Six Flags Hurricane Harbor Opens
May 27, 2000
  With the arrival of Memorial Day at the end of May 2000 came the grand opening of Six Flags Hurricane Harbor.   The park was not quite fully ready, with several attractions still under construction while guests enjoyed the ones that were ready.

The parking lot was still a work in progress with the areas destined to be left grassy still being large mud puddles.

The Hurricane Harbor waterpark was built on the edge of the park property, and the neighboring property which was used as a paintball field was now visible to the park's guests.

Some of the park's theme elements were in place but not yet complete as they had not yet been aged and weathered to complete their tropic island rustic look.   
  Despite not being completely finished, the entry to Hurricane Harbor created an an impressively themed and immersive park experience.  The winding path and berm separated the the entryway from the parking lot area.   The scene was set with tropical foliage and elaborate landscaping and theme elements.   

The lush, winding path from the parking lot to the park's front gate was the perfect transition into the tropical island theme, with the park's sound system providing tropical music to accompany the look of the buildings and other scenery.  The overall theme of the park was generic "tropical island" blending elements of the Caribbean, Polynesia, and other colorful beachside locales. 

Along the way into the park a vignette featuring the "Tale of Hurricane Harbor", gave the backstory created specifically for the park, explaining how it was created and where the wacky inventions inside came from.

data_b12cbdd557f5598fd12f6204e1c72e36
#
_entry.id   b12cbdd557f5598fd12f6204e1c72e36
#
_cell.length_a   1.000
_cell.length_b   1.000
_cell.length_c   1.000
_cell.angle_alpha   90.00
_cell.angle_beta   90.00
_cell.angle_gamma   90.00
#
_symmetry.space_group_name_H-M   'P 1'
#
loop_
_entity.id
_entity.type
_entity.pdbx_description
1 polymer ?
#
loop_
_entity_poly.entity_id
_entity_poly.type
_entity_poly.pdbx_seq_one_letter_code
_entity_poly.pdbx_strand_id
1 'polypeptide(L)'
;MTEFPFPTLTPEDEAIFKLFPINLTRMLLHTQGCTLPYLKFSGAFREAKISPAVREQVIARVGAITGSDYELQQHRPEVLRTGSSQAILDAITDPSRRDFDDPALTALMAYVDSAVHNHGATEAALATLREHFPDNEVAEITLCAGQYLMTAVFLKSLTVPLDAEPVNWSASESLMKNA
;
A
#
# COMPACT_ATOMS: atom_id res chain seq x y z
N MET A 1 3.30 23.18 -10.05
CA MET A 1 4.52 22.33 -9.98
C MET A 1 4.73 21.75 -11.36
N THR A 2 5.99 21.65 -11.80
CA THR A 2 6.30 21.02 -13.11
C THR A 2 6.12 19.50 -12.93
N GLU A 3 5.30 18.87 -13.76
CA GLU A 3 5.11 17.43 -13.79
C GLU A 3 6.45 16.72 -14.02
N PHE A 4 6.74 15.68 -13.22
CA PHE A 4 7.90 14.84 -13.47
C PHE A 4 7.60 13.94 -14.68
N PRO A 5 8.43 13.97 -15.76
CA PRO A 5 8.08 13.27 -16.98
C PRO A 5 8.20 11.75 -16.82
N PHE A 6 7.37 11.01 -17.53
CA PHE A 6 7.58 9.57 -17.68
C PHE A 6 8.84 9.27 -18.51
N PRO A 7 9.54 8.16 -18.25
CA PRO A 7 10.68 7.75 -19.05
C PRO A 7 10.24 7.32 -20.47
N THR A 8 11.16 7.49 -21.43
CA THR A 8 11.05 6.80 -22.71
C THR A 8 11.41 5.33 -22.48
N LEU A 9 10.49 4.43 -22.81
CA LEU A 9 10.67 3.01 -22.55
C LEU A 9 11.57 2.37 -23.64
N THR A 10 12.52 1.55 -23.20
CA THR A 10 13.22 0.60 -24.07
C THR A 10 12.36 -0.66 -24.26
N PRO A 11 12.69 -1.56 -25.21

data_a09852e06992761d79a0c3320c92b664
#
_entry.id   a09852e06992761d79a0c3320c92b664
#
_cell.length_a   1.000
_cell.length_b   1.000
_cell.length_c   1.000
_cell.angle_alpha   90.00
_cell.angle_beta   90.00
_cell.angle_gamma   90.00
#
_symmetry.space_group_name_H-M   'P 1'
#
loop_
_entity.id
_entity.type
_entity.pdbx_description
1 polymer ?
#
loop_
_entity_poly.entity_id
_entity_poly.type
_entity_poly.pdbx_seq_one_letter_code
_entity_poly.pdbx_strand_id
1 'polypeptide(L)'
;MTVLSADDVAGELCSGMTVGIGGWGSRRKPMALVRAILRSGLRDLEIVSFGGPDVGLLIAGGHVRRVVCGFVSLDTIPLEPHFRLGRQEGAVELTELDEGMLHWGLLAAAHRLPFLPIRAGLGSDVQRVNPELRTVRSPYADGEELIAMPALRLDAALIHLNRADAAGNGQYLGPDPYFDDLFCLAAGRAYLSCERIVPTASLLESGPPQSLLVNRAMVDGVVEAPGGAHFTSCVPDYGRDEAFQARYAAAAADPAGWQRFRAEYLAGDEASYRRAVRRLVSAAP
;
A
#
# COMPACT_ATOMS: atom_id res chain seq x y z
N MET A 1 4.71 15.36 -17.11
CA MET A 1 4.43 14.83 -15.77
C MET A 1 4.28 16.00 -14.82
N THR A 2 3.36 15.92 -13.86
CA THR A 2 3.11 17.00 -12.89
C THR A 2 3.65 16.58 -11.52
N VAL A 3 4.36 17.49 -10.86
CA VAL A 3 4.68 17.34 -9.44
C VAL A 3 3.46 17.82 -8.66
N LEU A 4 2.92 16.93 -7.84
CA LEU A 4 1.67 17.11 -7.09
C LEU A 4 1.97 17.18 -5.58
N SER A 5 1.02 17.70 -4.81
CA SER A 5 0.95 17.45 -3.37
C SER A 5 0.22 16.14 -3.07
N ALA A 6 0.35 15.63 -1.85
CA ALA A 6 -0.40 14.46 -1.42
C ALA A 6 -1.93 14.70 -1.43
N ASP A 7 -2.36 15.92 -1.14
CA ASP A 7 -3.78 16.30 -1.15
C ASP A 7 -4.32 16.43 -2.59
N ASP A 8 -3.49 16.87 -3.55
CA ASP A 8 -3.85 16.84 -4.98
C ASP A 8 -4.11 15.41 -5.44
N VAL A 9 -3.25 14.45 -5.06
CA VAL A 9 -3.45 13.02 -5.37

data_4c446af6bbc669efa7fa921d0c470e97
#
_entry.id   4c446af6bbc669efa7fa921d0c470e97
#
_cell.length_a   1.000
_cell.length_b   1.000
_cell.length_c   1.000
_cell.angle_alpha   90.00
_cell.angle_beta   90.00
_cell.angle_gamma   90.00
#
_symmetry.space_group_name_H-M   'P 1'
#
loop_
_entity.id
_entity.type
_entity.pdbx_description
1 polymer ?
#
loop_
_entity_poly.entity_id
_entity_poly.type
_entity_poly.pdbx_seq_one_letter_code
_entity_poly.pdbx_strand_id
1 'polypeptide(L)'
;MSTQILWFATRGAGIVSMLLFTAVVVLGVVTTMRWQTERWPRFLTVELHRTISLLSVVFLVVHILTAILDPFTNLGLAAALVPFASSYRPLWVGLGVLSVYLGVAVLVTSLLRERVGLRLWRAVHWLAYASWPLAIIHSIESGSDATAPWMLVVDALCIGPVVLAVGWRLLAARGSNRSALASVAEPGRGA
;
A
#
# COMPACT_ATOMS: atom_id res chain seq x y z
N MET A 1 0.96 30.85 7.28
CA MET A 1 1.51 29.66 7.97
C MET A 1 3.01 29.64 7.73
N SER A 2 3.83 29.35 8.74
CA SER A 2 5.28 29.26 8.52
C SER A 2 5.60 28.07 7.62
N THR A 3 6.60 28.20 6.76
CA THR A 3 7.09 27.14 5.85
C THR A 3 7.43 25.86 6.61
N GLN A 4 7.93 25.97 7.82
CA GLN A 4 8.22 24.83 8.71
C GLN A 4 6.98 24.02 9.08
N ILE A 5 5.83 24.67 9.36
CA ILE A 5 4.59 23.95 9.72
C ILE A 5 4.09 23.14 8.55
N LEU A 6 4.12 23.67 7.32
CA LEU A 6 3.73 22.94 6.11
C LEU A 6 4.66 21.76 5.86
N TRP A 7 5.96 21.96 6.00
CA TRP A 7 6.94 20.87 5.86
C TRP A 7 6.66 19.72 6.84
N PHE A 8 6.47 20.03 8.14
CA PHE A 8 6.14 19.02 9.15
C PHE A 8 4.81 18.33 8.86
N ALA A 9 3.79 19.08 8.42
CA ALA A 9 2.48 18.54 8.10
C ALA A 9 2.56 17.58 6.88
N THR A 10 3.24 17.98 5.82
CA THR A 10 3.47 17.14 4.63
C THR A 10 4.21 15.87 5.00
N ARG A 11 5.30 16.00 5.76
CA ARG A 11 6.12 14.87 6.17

Entering the park required following a winding path, leading to a bridge onto the island at the center of the park.   Everywhere you looked were colorful and exotic details.   Bamboo, thatch, ropes and lots of nautical elements dressed the buildings, fences, bridges and the landscaping. 
The island created by the Taak It Ee Zee Creek would be home to the "Village" which is the heart of the park.   The Village featured the park's guest facilities like restrooms, changing rooms, lockers, shops, and restaurants.

Island Traders was the main shop, offering all the essential supplies for a day in the sunshine and water.   The building featured an array of oddly angled roofs, including an overturned boat as part of the entry way.  

The colorful Aquatopia restaurant was the largest building on the island and offered a full range of food and snacks for the guests.

Two sets of changing facilities, lockers and restrooms at opposite sides of the island provided the facilities for the thousands of guests who visit the park each day.


All around the island and throughout the park were interesting theme elements which were the "inventions" of the inhabitants.    These elaborate displays were a blending of technology and primitive, merging rustic materials with a great sense of humor.

Just across from the island, additional facilities including a second restaurant, a tube rental facility and a large white-sand volleyball court area, which was also designed to serve as a beachside concert venue. 



One of the most prominent features of Hurricane Harbor was the Taak It Ee Zee Creek, the park's lazy river.   It was the largest lazy river in the world when Hurricane Harbor opened, which was fitting in the park that has been home to so many record holding attractions.